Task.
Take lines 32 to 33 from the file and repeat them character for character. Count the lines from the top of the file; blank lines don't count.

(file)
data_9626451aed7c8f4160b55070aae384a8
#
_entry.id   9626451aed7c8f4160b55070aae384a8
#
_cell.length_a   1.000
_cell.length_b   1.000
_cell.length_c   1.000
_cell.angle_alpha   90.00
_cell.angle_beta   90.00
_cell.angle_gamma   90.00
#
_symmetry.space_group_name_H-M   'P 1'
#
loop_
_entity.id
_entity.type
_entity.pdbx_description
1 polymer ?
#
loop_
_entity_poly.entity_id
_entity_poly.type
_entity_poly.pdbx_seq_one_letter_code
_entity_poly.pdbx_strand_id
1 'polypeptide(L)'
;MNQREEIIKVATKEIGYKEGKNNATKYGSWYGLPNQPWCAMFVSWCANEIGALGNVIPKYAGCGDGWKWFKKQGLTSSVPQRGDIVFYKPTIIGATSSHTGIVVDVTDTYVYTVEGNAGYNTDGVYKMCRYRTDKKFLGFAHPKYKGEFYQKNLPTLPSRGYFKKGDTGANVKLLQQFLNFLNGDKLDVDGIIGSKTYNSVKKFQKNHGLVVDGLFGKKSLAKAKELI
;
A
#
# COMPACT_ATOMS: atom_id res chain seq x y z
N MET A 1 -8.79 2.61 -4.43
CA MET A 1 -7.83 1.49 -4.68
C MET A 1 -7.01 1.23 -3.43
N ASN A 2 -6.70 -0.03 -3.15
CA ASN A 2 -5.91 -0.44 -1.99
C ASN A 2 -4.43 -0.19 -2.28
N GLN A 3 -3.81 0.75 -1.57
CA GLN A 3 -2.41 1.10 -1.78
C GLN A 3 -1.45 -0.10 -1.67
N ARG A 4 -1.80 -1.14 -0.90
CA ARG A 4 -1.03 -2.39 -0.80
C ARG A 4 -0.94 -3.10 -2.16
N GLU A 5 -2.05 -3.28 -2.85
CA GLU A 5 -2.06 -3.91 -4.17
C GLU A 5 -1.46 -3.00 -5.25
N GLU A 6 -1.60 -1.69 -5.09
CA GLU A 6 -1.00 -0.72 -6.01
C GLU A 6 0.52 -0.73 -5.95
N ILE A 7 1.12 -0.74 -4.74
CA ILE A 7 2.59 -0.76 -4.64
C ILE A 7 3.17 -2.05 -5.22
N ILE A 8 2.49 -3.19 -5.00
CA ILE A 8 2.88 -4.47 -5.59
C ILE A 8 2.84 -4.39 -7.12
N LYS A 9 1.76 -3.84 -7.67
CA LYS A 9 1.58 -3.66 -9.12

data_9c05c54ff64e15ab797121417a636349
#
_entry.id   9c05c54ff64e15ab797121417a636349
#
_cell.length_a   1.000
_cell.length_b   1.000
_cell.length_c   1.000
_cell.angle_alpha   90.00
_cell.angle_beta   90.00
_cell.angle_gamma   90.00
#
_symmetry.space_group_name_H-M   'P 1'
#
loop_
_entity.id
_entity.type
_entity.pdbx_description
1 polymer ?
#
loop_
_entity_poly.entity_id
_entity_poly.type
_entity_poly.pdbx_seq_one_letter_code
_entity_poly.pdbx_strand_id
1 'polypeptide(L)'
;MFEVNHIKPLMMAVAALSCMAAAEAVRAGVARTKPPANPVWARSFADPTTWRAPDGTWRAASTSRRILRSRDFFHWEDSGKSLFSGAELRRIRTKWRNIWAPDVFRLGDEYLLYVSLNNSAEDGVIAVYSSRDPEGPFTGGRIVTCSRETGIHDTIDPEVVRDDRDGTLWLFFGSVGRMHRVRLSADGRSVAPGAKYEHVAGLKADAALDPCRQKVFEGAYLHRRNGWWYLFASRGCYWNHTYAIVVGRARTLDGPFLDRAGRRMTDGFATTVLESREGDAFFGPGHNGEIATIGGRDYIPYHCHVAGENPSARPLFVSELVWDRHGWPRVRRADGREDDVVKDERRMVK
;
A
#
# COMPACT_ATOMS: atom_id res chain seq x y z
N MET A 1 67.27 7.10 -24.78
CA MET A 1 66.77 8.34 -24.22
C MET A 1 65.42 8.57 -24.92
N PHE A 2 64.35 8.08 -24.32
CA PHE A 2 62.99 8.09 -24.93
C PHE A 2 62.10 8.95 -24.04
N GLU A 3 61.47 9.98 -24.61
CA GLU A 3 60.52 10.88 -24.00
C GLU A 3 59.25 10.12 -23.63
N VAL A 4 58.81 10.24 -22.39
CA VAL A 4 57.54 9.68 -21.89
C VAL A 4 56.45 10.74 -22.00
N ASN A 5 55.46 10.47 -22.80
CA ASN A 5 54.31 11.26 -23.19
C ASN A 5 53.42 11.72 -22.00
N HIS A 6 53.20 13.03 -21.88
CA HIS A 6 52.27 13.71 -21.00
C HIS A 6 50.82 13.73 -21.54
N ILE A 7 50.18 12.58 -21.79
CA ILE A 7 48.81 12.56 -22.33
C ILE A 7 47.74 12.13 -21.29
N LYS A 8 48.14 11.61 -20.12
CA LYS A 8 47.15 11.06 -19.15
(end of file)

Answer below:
CA MET A 1 -7.83 1.49 -4.68
C MET A 1 -7.01 1.23 -3.43